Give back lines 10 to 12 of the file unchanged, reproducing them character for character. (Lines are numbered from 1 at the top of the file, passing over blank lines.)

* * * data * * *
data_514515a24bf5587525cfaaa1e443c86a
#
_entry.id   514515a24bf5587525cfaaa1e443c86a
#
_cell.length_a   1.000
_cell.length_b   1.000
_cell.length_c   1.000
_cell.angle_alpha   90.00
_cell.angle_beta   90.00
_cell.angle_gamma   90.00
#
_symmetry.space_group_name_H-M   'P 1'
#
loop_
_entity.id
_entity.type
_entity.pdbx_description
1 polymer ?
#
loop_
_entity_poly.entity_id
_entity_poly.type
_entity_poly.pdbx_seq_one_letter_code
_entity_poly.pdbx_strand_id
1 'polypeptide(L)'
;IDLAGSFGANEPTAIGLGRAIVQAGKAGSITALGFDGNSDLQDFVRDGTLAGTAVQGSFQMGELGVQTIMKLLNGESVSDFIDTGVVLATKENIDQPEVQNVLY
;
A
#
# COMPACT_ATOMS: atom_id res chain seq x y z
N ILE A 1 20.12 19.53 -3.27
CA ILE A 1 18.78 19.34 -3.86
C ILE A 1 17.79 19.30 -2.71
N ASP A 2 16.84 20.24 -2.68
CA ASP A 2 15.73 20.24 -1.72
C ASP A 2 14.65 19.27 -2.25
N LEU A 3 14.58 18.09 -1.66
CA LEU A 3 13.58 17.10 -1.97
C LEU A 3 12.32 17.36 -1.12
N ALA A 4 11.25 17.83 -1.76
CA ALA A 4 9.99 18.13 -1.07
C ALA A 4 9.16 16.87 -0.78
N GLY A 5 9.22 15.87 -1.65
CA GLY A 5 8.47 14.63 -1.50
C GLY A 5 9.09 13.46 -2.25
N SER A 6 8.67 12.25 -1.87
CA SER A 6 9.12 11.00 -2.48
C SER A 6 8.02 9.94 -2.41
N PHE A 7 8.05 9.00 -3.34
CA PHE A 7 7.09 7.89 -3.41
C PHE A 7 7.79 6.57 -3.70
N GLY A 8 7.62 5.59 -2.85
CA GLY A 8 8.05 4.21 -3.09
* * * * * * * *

_cell.angle_gamma   90.00
#
_symmetry.space_group_name_H-M   'P 1'